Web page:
Finally, there's a scientific journal that believes there needs to be more data on transgender people and HIV; and is doing something about it. Dedicating a special issue and calling for more studies, The Journal of the International AIDS Society (JIAS) is seeking abstracts for a supplement on transgender health and HIV.
In the call, JIAS pointed to a 2012 systematic review and meta-analysis, which reiterated that transgender people, especially trans women who have sex with men, face a disproportionate rate of HIV infection. According to JIAS, that international study showed that 19 percent of trans women (in 15 countries) will likely become HIV positive.
“This represents 49 times the odds of prevalent HIV infection compared to other adults,” JIAS stated. Furthermore, the 2014 Global AIDS Response Progress Report suggests that HIV prevalence among trans women sex workers is nine times higher than for their cis-gender (non-trans) female counterparts, and three times higher than for male sex workers.
(Read more about why trans women's HIV rates are so high here.)
Data on trans men and HIV is sparse, but JIAS suggested that trans men who have sex with men (MSM) were likely to experience a heightened vulnerability to HIV.
“Widespread transphobia, stigma, and discrimination perpetrated against gender variance places trans men and women at substantial risk for both sexual violence and HIV infection,” JIAS noted.
The 2014 National Commitment and Policy Instrument report indicated that only 39 percent of countries reporting address trans people in their national AIDS strategies. Last year, for the first time, the The World Health Organization’s Consolidated Guidelines on HIV Prevention, Diagnosis, Treatment and Care for Key Populations included specific recommendations for trans people.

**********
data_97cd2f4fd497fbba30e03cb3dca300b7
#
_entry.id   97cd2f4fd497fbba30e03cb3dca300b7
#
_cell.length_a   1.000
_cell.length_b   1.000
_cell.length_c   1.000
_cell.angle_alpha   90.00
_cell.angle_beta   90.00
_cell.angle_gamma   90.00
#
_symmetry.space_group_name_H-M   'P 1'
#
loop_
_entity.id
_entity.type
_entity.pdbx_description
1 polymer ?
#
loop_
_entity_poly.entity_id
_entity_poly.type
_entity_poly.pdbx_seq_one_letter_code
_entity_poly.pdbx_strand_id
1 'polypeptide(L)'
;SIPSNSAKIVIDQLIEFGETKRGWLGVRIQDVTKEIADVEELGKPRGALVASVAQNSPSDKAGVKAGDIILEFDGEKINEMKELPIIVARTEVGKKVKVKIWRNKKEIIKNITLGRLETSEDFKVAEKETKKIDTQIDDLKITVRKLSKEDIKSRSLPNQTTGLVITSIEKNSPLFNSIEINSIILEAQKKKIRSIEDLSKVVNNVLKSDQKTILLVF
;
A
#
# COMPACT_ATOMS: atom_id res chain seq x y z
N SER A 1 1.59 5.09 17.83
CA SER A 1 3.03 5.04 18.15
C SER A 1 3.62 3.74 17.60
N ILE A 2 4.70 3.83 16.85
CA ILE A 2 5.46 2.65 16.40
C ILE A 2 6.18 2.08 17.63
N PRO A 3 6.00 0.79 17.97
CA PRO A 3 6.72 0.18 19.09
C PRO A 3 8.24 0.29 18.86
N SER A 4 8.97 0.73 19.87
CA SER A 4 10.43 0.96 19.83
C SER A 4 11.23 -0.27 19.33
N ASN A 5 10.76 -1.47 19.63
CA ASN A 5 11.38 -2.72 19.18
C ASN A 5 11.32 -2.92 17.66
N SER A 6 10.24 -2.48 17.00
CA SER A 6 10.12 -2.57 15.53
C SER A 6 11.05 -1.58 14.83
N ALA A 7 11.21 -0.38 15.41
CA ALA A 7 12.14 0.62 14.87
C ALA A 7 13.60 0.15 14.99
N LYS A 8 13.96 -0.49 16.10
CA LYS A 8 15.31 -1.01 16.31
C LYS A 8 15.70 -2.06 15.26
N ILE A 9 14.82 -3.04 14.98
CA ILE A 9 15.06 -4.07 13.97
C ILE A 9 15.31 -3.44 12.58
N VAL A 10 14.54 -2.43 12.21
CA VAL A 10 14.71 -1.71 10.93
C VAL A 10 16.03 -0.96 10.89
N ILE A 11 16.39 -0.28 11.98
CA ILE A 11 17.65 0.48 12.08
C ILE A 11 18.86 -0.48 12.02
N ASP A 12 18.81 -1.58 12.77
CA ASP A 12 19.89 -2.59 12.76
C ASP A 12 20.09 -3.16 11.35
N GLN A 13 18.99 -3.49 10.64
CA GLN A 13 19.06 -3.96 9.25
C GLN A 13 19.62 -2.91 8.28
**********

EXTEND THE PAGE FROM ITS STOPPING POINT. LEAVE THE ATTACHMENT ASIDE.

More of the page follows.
With this special issue, JIAS said it “seeks to expand the evidence base on HIV among transgender people and better enable funders, policymakers, and implementers to develop HIV policies and programs based on the most current trans-specific knowledge.”
The journal “strongly encourages” both submissions by trans authors and submissions that address a variety of gender identities, as well as submissions “about young people and partners of trans individuals.” Qualitative and quantitative data-based abstracts are preferred.
Submission topics may include but are not limited to:
- HIV clinical and prevention issues for trans people (e.g., HIV drug interactions with gender-affirming medical interventions, integration of gender-affirming medical interventions and HIV care services, mental health care and other service integration needs, substance use)
- Epidemiological and behavioral data addressing HIV risk and prevalence among trans people in countries and regions with little published research (e.g., sub-Saharan Africa and Central Asia/Eastern Europe)
- Research and practice addressing HIV-related social and structural issues among trans people, including but not limited to issues such as marginalization and stigmatization, isolation, depression, vulnerability to violence, agency-deprivation, and inadequate standards of care
- Evaluations of service delivery and community-based interventions to improve engagement in the HIV service cascade by trans people
- Field-based policy and programmatic case studies of HIV prevention, care, and treatment efforts for trans people, especially those meaningfully engaging or led by trans people
Guest editors for the special issue are JoAnne Keatley, of UCSF’s Center of Excellence for Transgender Health; Tonia Poteat, an Assistant Professor at Johns Hopkins Bloomberg School of Public Health; Chloe Schwenke, who serves in the Obama Administration as Senior Advisor for LGBT Policy for USAID; and Rose Wilcher, Director of Research Utilization at FHI 360 and in charge of knowledge management for the Linkages across the Continuum of HIV Services for Key Populations Affected by HIV project.
Abstract submissions are due May 29, 2015. Find more information here.